i'm thinking this ole boy ain't clicking on it.............DANGER WILL ROBERTSON..................

              steve-o
              "THE BADDEST LAWN APE ON THE PLANET"

              Comment


              • #8
                I recommend Oregon Tilth if you or your customers are interested in Organic Certification or organic practices.
                My orchard and farm have been certified by Oregon Tilth-by far the most stringent in the country and probably the world-since 1989. We file enough paperwork to start a business every year with State, Fed, and OTC.
                Finally at least the Feds are giving smaller farmers a tax rebate up to 75%.
                I am also 'Salmon Safe'.
                My business sells 90% to very high end restaurants and last year we were at capacity!
                When we started in 1989 I think I could safely say 30-50% of the members were just plain nuts. They believed in "Moon dust from Jupiter" , and I am not kidding!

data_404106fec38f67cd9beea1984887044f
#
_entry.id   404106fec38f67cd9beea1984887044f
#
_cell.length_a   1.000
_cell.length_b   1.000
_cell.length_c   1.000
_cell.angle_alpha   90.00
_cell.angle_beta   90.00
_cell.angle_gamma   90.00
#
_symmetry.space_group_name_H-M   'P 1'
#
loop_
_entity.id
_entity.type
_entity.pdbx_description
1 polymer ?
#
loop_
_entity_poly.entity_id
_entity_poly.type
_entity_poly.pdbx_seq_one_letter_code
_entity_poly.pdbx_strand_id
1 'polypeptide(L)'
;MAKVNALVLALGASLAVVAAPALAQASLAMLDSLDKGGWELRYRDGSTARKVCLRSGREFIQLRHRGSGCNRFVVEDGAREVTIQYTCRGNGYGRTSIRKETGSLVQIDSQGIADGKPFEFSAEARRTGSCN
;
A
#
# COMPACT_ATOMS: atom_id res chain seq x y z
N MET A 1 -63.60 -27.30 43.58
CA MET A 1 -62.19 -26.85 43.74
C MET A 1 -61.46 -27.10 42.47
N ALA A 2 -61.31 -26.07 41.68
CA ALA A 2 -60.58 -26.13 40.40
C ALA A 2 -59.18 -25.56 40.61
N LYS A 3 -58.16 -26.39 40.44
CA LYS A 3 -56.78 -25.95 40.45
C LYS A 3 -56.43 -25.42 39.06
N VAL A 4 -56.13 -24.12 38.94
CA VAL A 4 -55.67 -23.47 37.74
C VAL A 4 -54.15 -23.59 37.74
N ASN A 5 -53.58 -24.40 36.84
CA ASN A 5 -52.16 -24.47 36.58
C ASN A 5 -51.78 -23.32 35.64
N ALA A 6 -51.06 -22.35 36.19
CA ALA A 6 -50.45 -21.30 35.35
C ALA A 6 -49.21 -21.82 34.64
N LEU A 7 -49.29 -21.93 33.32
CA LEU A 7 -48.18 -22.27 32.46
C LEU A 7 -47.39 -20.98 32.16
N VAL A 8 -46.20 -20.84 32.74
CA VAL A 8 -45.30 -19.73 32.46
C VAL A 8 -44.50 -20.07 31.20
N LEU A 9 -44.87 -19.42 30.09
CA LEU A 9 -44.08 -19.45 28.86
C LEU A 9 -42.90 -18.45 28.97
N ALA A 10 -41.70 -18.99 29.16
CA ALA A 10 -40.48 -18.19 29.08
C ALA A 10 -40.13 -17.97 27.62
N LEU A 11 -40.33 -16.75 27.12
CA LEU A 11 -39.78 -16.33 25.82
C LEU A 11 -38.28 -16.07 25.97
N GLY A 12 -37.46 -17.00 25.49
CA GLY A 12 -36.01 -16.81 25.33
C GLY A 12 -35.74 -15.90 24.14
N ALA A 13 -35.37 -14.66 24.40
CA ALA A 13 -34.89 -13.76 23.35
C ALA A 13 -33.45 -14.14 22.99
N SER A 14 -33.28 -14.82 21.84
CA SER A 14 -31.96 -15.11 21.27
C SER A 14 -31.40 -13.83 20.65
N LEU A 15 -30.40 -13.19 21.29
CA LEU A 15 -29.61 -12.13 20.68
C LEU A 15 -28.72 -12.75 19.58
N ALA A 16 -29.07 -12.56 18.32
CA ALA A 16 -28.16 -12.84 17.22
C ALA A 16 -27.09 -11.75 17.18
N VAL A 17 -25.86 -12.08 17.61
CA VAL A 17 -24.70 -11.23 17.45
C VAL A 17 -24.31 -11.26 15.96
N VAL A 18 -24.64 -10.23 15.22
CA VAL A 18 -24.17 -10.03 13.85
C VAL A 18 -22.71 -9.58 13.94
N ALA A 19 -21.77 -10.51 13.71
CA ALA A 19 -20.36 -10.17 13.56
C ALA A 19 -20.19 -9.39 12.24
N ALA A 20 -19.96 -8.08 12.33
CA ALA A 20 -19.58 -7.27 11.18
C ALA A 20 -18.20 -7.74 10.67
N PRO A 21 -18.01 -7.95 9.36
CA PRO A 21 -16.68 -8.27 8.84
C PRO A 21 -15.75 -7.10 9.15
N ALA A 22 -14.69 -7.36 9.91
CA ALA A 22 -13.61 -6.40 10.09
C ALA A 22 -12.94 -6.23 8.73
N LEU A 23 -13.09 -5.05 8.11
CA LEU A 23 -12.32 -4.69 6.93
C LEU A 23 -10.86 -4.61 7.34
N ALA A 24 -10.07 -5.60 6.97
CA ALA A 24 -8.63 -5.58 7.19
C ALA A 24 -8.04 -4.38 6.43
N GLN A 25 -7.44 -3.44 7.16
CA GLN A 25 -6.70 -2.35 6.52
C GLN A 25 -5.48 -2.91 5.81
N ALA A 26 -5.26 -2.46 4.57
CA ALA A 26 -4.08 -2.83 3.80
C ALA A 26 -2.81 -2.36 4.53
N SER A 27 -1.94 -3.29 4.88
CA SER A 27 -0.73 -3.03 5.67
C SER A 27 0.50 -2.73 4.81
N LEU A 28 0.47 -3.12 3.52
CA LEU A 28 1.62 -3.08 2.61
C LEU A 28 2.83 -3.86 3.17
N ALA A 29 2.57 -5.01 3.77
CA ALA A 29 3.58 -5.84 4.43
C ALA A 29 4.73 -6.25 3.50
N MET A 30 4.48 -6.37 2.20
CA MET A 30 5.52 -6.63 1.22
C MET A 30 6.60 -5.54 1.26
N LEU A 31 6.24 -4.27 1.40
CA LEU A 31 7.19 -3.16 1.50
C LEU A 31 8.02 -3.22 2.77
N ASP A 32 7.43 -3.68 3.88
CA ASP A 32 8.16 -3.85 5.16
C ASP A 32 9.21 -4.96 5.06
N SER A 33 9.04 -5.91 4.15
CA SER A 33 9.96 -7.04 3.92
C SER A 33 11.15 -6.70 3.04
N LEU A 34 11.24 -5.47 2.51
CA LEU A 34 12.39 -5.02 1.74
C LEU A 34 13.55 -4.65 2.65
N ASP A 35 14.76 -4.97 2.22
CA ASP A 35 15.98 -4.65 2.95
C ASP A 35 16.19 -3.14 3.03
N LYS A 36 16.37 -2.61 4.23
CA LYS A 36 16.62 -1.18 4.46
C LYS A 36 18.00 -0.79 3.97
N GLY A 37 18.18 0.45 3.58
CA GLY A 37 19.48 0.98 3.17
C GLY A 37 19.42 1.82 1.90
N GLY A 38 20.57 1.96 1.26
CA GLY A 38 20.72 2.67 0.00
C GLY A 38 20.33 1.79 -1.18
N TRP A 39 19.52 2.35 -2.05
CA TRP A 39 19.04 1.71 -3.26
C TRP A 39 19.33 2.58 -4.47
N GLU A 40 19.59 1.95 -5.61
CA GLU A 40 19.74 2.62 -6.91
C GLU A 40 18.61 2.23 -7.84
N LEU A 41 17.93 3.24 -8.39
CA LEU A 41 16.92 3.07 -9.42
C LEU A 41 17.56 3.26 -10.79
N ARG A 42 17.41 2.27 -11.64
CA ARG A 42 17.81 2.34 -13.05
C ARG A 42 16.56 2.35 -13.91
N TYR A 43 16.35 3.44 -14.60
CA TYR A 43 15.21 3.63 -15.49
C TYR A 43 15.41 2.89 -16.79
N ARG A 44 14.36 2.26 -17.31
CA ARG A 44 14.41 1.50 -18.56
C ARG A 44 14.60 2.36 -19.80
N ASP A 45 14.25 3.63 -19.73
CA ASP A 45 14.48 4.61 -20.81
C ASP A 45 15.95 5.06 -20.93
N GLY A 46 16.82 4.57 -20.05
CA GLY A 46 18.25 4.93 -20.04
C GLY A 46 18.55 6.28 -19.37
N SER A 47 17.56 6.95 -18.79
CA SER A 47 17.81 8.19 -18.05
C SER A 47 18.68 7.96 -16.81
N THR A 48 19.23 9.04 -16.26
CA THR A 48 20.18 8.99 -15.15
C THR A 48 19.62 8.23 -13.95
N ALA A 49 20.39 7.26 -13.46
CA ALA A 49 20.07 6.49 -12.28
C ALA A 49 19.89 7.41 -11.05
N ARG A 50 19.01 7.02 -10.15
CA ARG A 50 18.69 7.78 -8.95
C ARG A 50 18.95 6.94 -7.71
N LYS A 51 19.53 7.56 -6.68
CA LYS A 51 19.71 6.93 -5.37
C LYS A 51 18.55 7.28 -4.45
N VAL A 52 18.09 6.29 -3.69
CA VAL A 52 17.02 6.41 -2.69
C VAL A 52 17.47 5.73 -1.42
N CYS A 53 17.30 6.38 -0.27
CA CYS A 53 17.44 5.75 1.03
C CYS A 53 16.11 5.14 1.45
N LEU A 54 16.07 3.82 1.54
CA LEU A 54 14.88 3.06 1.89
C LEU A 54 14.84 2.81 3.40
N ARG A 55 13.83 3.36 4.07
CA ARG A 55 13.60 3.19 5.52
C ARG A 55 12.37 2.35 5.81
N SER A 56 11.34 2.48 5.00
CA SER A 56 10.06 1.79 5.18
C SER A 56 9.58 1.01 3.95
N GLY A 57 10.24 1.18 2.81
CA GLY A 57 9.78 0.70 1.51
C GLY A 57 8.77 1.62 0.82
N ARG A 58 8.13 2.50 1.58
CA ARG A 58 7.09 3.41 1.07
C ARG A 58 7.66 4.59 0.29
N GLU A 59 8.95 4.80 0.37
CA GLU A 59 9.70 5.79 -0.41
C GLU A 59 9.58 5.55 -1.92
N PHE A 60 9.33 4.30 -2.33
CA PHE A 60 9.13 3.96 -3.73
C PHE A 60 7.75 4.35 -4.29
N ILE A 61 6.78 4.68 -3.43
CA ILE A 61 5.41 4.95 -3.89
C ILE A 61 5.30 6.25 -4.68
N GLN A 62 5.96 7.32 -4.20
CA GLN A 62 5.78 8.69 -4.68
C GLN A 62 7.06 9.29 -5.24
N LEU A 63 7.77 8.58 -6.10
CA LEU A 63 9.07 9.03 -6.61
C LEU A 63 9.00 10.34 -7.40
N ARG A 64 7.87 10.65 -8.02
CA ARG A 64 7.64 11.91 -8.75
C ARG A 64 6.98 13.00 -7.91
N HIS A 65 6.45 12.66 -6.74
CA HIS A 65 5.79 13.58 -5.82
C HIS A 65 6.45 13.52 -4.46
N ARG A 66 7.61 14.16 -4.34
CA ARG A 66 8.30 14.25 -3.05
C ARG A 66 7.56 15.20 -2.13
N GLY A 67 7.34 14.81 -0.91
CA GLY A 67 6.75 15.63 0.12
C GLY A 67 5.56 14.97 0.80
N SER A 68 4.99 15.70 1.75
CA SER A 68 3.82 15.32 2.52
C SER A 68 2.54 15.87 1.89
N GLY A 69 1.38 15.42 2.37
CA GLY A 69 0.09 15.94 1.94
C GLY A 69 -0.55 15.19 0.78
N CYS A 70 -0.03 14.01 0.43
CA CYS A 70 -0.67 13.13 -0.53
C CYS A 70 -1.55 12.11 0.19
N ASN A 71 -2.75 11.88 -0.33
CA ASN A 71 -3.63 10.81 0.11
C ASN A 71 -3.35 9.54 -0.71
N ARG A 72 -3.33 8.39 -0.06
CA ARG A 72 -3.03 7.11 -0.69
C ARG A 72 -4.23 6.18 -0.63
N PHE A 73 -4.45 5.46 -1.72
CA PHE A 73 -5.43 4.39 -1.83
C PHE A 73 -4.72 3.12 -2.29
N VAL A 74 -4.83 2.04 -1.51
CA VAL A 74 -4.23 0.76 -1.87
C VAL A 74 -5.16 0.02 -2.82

In 2013 organic practices have become much more standardized and scientific. If you have used an IUPAC chemical in your soil-they will audit your soil and thru mass Spec analysis they will tell you when, where, and what concentration. In short, the certification process has gained respectability.
                It is very expensive to be certified organic. There are no trade offs when it comes to the soil. Non organic farms use chemicals. My organic certified business has invested heavily in Kubota, Stihl, and a bunch of very hard working Mexicans!

                Rock on!
                Incitatus for the US Senate !

                Comment


                • #9
                  I hope that these Organic pesticides don't harm the environment, I am shifting to organic food and lifestyle. Now i eat only organic food the food nom shares so many health related updates so i usually get to know more about health and food from there. Using organic products should be our number one priority.

                  Comment

                  Working...
                  X